Creating Rem Lezar

Loving bad movies ironically is a national pastime worthy of academic study. Why do we do it? Is it the same impulse that gets us to rubberneck when driving past a horrible car accident? Are we taking delight in someone’s artistic shortcomings, or are we celebrating the power of the human spirit- the fact that this work of “art” was accomplished, despite every hurdle- including a seemingly complete lack of creative talent?

There’s something about sincerity that draws us in. When a person bears their heart on their sleeve and really believes in something, it moves us. It’s the reason Ed Wood, king of B-Movies, remains a known auteur while many A-List Hollywood studio directors have faded. And while our conscious mind may choose to call this stuff kitch- and praise it with a veneer of irony- another part of our mind recognizes there’s real artistic value trapped within the cheese.

I don’t know where that leaves Creating Rem Lezar, a painfully cornball children’s musical about an imaginary superhero willed into flesh by two desperate kids rejected by the adult world- but its “badness” is truly unique in a way that sweeps your fascination right up. From the stiff student-film-quality dialogue to the non-stop musical numbers that reveal a bizarre sexual subtext (quite unintentional, we can be sure) Rem Lezar is the kid version of The Room. One can only imagine the shock at bumping into this film crew in action: watching a middle aged guy prance around Central Park in spandex tights while lip synching inspirational songs to a couple of bewildered kids. It must have been a sight impossible to put into words, especially if you were there for the mind-blowing doo-wop / 80’s-rapper musical number.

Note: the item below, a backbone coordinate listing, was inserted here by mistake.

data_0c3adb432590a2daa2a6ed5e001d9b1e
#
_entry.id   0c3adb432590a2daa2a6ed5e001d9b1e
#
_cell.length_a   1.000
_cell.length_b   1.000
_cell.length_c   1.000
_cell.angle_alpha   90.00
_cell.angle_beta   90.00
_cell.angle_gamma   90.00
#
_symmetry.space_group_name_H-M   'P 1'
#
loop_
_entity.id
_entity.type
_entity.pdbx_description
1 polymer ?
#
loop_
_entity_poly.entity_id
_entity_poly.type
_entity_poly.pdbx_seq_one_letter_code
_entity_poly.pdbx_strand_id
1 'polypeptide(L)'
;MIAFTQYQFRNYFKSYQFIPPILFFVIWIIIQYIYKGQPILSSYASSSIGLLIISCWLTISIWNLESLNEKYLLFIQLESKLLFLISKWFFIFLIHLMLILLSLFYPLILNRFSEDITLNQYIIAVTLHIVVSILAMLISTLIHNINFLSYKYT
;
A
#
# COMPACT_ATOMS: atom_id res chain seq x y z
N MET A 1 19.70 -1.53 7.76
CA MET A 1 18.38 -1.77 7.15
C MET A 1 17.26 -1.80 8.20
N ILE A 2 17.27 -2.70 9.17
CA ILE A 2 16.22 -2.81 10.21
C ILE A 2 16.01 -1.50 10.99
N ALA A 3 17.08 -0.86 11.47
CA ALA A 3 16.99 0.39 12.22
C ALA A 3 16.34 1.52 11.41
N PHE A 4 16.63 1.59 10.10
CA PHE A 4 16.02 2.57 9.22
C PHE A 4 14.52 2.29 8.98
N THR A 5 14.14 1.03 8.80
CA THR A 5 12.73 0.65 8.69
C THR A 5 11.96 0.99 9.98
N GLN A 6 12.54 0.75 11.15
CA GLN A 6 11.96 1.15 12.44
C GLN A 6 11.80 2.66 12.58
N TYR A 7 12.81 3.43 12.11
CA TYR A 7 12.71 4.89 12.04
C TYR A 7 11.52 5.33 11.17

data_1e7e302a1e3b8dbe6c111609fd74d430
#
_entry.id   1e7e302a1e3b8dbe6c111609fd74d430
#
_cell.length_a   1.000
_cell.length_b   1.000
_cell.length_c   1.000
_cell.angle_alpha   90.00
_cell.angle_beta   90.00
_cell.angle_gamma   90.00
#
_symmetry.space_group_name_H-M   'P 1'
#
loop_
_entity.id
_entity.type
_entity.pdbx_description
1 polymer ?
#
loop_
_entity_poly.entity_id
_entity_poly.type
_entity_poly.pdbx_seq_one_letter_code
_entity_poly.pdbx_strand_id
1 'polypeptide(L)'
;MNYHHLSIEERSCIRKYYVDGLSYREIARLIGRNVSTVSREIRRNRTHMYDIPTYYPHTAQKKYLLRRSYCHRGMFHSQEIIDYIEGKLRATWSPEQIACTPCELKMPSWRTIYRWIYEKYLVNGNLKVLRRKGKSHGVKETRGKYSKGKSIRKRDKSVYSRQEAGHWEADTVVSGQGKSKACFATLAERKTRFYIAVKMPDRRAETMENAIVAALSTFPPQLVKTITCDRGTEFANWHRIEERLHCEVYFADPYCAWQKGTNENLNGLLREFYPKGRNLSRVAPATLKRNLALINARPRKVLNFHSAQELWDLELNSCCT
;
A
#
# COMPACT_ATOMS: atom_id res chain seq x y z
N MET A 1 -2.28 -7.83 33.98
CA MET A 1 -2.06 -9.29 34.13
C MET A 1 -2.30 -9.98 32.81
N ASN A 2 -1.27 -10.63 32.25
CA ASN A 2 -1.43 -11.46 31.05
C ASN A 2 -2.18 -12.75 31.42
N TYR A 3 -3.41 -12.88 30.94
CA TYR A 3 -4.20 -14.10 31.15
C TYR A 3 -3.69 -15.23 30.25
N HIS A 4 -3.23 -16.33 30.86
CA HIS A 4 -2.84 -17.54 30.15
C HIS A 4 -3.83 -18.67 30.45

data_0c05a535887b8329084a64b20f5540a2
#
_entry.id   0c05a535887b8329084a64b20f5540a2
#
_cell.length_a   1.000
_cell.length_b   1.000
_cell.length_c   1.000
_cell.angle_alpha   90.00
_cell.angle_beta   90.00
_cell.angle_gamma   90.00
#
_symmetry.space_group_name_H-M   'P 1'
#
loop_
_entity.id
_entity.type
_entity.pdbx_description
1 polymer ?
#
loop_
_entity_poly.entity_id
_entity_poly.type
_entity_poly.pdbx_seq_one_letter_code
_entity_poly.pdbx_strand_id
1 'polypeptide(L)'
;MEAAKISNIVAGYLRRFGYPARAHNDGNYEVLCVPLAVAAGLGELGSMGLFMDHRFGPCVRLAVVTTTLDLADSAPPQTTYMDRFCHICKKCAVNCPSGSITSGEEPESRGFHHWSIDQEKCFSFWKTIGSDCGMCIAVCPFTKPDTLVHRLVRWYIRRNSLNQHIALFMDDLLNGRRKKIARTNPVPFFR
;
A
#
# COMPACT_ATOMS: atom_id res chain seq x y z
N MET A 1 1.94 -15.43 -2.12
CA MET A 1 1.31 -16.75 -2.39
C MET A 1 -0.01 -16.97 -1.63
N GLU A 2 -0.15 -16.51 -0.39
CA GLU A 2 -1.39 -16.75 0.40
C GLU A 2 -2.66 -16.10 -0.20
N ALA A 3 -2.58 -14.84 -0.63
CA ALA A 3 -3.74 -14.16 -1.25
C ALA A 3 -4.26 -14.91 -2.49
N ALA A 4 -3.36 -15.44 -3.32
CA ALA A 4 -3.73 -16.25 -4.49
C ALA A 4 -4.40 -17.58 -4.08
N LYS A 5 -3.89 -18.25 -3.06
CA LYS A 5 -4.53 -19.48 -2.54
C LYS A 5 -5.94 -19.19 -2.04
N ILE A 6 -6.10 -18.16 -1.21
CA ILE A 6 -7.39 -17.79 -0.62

But it’s not just the musical staging- it’s the way writer / director Scott Zakarin employs 80’s music video effects, or the many shots of Rem Lezar gazing lovingly into the eyes of a child as he sings passionately to her that grabs you and never lets go. Innocent or creepy? Like a Rorschach Test, your reaction to this film will say more about you than it does about it. There have been many artistic masterpieces about a child and his imaginary friend- Crockett Johnson’s Barnaby, for example, or Sesame Street’s Mr. Snuffleupagus (aka Snuffy)- though both of those are actually the result of true artistic genius. Not so much with this film, though Zakarin’s sincerity is just as real. Creating Rem Lezar makes a great case for the idea that maybe sincerity is all you really need.

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